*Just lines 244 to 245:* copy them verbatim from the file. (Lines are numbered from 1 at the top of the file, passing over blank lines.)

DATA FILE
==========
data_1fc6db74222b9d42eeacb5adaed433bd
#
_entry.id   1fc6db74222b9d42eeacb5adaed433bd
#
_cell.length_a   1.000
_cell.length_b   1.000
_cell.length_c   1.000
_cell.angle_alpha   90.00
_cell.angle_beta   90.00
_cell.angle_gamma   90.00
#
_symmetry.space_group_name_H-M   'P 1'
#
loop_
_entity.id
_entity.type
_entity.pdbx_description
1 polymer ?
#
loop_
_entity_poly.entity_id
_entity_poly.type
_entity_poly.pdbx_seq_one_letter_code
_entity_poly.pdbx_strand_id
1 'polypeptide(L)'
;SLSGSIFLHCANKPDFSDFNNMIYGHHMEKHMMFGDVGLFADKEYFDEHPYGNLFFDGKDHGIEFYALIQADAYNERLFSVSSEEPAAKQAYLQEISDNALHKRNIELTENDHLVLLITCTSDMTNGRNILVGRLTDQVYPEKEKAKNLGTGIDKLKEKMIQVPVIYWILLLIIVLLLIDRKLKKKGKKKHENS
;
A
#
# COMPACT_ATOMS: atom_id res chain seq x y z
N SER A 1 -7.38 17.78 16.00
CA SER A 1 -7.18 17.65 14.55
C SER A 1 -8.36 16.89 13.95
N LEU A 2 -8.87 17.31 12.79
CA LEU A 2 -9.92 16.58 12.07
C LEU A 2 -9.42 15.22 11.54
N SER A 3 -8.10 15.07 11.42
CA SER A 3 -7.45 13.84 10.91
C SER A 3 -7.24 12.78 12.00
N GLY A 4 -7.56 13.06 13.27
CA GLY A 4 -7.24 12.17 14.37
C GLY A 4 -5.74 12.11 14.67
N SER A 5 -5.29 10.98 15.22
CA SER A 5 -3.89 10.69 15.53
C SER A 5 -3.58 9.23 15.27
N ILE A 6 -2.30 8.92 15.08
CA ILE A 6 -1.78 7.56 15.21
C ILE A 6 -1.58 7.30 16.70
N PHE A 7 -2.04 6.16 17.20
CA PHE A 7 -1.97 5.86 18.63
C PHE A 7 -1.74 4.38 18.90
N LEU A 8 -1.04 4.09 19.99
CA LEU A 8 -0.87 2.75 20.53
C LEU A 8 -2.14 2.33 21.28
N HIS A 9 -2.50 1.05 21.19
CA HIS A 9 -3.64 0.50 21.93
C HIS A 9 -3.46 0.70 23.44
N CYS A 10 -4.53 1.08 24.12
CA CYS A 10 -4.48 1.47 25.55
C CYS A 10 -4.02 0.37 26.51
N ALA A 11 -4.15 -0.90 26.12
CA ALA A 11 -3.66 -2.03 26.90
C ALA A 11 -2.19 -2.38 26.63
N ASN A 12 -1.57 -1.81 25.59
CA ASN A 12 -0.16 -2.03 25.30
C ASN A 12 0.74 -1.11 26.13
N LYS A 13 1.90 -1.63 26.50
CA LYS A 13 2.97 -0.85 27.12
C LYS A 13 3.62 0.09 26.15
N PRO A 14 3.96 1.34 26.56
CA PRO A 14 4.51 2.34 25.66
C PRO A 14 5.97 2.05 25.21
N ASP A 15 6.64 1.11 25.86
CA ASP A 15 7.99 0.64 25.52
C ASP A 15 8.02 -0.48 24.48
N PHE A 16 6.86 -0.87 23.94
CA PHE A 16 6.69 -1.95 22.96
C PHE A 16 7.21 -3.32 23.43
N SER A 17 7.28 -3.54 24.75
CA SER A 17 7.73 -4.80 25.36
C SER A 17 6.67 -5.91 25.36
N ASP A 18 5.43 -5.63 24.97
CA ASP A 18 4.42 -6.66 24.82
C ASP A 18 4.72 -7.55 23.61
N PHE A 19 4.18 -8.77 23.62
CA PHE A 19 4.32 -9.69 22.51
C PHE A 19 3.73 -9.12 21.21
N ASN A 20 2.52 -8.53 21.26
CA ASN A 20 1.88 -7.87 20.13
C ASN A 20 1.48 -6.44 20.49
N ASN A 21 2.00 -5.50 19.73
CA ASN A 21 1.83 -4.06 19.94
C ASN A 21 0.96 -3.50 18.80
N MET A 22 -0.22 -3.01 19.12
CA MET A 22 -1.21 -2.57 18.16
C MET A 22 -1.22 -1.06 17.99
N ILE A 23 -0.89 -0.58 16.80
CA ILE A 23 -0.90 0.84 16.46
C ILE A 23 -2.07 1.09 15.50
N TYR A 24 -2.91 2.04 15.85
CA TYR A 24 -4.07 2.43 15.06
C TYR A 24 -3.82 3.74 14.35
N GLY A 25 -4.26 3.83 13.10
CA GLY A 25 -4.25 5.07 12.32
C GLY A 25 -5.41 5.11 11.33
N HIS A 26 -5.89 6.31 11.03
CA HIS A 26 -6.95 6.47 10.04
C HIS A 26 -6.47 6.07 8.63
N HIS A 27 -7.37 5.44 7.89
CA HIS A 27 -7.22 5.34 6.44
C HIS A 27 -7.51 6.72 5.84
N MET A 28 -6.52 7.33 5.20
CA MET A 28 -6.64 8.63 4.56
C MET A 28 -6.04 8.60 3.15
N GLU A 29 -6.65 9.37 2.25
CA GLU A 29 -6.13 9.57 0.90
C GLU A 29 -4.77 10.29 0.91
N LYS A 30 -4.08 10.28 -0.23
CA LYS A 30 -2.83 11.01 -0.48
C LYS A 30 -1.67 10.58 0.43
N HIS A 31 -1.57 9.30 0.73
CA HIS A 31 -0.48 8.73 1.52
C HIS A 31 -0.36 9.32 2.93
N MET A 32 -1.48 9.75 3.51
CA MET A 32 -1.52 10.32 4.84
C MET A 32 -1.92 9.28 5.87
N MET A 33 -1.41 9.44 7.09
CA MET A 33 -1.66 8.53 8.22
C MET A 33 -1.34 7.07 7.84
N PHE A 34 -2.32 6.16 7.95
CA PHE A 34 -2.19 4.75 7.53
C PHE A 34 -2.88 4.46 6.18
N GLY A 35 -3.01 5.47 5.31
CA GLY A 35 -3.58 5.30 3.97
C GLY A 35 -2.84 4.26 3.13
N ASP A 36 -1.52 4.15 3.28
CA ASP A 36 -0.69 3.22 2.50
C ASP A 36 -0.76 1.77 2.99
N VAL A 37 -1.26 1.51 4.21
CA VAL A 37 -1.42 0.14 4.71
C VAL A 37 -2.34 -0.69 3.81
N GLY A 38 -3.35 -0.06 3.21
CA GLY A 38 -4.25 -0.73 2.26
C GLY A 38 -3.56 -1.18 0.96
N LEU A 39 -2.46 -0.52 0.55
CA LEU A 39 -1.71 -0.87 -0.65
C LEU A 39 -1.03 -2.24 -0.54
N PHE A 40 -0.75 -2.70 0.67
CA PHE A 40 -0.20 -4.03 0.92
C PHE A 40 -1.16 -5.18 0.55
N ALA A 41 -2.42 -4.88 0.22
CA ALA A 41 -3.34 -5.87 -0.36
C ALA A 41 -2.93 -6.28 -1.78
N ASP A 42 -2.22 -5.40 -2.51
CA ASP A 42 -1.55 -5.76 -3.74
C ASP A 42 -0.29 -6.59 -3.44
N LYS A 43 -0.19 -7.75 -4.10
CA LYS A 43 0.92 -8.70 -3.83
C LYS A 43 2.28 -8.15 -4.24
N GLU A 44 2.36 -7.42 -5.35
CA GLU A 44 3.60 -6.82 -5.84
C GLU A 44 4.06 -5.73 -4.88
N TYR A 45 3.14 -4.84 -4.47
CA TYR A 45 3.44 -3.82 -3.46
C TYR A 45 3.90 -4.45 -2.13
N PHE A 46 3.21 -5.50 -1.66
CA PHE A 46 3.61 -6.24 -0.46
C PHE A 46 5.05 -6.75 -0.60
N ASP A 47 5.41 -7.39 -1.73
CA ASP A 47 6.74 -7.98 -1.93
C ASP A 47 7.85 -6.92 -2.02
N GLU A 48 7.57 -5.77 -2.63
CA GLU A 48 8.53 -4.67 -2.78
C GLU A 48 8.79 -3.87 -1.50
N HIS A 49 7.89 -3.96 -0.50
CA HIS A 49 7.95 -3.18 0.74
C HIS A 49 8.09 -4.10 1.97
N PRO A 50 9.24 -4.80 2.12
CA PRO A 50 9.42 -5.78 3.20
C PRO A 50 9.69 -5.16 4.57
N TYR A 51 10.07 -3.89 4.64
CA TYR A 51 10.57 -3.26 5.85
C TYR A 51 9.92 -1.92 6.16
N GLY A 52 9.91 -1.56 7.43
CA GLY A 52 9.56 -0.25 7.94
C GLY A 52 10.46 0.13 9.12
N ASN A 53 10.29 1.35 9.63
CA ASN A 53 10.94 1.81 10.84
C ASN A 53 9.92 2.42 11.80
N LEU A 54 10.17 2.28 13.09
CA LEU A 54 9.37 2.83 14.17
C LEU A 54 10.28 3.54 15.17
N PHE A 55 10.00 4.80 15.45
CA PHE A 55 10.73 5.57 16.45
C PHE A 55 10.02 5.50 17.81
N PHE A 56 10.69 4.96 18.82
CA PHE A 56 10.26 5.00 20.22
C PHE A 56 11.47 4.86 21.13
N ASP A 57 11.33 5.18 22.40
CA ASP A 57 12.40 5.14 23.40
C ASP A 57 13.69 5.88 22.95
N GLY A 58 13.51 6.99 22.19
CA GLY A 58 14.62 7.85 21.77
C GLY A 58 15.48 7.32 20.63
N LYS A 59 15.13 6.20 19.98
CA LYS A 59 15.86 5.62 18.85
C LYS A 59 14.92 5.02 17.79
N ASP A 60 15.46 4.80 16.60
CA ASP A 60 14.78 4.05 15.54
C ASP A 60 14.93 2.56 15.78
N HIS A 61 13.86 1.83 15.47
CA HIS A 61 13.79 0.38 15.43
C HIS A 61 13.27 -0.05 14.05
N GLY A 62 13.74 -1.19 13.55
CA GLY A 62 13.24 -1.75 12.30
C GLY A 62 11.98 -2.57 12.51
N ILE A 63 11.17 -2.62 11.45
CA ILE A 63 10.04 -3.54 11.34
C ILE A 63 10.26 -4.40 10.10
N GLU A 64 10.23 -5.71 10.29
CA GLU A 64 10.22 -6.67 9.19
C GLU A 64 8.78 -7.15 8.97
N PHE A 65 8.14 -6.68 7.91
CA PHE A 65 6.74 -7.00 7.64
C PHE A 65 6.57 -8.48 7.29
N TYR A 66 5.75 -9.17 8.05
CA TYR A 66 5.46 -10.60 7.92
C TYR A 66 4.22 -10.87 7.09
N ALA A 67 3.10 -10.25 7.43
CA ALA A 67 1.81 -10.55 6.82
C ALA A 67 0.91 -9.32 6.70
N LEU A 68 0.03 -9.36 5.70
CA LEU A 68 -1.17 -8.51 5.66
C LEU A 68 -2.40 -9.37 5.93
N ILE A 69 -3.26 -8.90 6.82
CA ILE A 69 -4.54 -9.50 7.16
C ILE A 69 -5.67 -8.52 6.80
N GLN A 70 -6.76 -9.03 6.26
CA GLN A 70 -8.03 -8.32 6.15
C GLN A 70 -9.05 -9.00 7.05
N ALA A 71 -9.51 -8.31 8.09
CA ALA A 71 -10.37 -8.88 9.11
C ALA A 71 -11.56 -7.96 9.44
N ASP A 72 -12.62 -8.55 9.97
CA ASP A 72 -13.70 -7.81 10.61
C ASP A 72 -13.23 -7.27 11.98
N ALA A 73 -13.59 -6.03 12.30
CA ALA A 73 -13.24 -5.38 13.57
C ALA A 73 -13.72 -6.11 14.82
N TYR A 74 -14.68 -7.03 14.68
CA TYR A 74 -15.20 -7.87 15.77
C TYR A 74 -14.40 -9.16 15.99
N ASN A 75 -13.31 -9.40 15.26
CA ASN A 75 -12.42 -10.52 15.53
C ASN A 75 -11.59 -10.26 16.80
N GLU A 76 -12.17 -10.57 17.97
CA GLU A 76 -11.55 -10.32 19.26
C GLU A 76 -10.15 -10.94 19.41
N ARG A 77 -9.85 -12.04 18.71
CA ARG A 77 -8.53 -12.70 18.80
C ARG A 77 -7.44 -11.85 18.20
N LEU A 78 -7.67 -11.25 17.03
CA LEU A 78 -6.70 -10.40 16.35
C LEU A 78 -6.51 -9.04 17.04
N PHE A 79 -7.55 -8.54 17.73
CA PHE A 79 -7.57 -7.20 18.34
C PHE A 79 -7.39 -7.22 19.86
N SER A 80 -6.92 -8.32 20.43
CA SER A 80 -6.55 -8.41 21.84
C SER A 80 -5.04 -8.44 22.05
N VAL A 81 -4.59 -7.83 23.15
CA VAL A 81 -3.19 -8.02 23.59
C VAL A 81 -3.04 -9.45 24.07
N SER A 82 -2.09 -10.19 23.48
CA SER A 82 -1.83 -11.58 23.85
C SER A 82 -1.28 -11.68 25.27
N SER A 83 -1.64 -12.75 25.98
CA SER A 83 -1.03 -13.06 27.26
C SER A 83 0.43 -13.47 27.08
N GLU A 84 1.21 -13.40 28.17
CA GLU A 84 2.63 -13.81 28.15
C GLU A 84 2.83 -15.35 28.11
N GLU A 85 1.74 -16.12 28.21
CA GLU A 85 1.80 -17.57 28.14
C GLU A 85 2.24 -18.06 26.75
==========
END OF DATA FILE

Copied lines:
N ASP A 72 -12.62 -8.55 9.97
CA ASP A 72 -13.70 -7.81 10.61